Idaho Win: Five Plays That Changed the Game

The Michigan State struggle with Idaho at Spartan Stadium Saturday afternoon may have been a surprise to some, but don't count John L. Smith as one of those individuals.

EAST LANSING, MI - The Michigan State struggle with Idaho at Spartan Stadium Saturday afternoon may have been a surprise to some, but don't count John L. Smith as one of those individuals.

The shock value for Smith may come in the way his team performed, but the Spartans created enough plays to hold off a hungry Vandals team 27-17. Among those plays, five in particular were key in State's ability to keep this Idaho team at bay.

5. Dennis Erickson's decision to decline penalty - With less than nine minutes remaining in the contest, MSU was hit with a holding transgression, and could have been pushed back to their 12-yard line. Instead of placing the Spartans into a 2nd and 18 situation, Idaho head man Dennis Erickson elected to decline the penalty. Facing 3rd-and-8 from his own 22, Stanton scrambled 17 yards in picking up a crucial first down for the Spartans.

Leading 24-17 at the time, Stanton was able to take off a total of four minutes from the clock during this key fourth quarter drive. When Michigan State forced the Vandals into a three-and-out situation on the very next drive, the game was virtually over.

4. Stanton's Bootleg Pass to Scott – After Idaho had closed the Spartans' lead to 17-10 late in the third, Stanton utilized his mobility to keep a crucial drive alive. On 1st and 10 from his own 25, Stanton scrambled to his right, and then to his left, throwing the ball across his body to Javon Ringer near the goal line. The 23-yard pickup allowed Caulcrick to punch it in from two yards out, giving the Spartans a 24-10 lead. Stanton finished the game 16-for-25 with 225 yards passing, while gaining 55 yards on the ground.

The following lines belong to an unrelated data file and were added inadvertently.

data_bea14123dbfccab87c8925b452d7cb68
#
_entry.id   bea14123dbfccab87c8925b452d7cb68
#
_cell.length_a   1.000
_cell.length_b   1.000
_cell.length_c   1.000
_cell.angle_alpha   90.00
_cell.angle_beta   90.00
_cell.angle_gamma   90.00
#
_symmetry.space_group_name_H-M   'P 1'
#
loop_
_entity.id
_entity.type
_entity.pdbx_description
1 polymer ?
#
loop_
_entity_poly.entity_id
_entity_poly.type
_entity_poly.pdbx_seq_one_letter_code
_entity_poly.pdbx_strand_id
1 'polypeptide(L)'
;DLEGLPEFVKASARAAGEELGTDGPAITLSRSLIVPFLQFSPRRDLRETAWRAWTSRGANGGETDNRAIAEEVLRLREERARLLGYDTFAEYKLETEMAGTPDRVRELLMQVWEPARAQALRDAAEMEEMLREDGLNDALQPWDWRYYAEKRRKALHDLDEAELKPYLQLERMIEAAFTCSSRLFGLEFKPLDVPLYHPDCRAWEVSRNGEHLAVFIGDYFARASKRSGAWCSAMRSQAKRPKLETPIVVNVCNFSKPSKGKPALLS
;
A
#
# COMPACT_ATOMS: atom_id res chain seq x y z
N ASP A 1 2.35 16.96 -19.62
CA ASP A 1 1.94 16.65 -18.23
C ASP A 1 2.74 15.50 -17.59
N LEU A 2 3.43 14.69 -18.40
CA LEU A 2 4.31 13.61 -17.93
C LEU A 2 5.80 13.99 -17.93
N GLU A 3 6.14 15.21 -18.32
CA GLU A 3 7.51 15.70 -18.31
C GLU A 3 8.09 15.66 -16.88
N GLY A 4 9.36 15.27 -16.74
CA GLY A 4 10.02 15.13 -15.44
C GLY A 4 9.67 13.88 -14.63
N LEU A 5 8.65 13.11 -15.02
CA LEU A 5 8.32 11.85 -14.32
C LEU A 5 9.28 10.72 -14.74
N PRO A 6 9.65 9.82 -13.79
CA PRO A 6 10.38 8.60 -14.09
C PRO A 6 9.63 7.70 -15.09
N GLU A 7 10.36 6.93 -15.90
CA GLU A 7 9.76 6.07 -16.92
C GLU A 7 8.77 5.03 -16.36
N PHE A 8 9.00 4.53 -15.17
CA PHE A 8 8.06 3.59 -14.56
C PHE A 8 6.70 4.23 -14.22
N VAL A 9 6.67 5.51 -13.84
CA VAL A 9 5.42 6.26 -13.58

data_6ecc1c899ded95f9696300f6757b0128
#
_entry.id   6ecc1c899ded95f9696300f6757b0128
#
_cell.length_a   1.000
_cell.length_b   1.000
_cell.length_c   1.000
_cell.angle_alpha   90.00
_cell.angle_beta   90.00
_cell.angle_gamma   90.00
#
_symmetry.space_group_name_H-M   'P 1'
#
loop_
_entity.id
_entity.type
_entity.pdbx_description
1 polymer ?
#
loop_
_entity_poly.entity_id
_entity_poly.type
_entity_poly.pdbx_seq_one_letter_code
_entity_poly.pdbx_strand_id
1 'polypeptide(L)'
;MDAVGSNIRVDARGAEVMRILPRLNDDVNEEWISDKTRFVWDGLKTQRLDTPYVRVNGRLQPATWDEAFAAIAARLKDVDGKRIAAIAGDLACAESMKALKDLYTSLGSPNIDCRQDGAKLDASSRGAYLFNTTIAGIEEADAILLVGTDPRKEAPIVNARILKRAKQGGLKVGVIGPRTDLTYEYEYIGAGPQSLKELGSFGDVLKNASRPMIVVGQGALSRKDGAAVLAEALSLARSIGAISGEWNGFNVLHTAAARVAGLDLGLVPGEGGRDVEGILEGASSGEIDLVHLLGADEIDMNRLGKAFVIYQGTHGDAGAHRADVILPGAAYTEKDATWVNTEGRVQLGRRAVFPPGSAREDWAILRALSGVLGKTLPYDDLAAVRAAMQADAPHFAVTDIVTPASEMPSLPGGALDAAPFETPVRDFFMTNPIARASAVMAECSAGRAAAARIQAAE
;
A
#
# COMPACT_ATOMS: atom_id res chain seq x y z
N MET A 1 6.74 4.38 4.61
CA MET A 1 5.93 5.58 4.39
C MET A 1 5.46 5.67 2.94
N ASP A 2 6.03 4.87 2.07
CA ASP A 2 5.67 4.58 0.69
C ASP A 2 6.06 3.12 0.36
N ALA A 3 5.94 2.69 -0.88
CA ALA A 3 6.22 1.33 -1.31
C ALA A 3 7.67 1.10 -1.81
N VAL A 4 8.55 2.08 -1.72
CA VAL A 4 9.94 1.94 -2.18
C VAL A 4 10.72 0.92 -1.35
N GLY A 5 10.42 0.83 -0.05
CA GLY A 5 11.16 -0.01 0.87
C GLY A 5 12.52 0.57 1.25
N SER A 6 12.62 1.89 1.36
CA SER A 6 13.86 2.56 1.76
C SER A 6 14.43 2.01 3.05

3. Swenson's 35-yard field goal – It may be difficult to imagine a short field goal claiming importance in the season's first game. Ask a Spartan fan about the MSU kicking game of a year ago, though, and their face will crinkle up like Styrofoam in a bonfire. Getting that initial kick out of the way was big for many reasons, but for a program that saw it's kicking game whimper to a 5-for-16 ratio last season, it was especially critical. The successful try wasn't lost on the crowd either, acknowledging the freshman's effort with applause, and a collective sigh of relief. The confidence granted early on allowed Swenson to hit two-of-three field goals in the game.

2.Wiley's Breakup of Wichman Pass to Komar – After the Spartans took the first lead of the game, the Vandals responded in kind with an impressive drive of their own. Facing 3rd-and-10 from the Michigan State 32, Steven Wichman dropped back to pass, finding receiver Max Komar inside the Spartans' 20. Otis Wiley was there to put a nauseating hit on the freshman wideout, effectively stalling a drive that may have led to the tying score. The Vandals were forced to settle for a 49-yard field goal from Tino Amancio, and a 7-3 deficit at the end of the first quarter.

1. Jehuu Caulcrick's Consecutive Runs - Michigan State forced Idaho to punt on its' first possession, but the result of said punt may have caused them to wish they hadn't. Stanley Franks downed the football at the Spartans' 3-yard live, trapping MSU deep inside their own territory.

Consecutive runs by Caulcrick of seven yards and 13 yards, however, not only ignited the Spartan crowd, but also granted MSU an element of breathing space in which to work the offense. Drew Stanton connected with Kerry Reed later in the drive for a 27-yard scoring strike, giving MSU an early 7-0 advantage with left in the first.

Spartan Nation Top Stories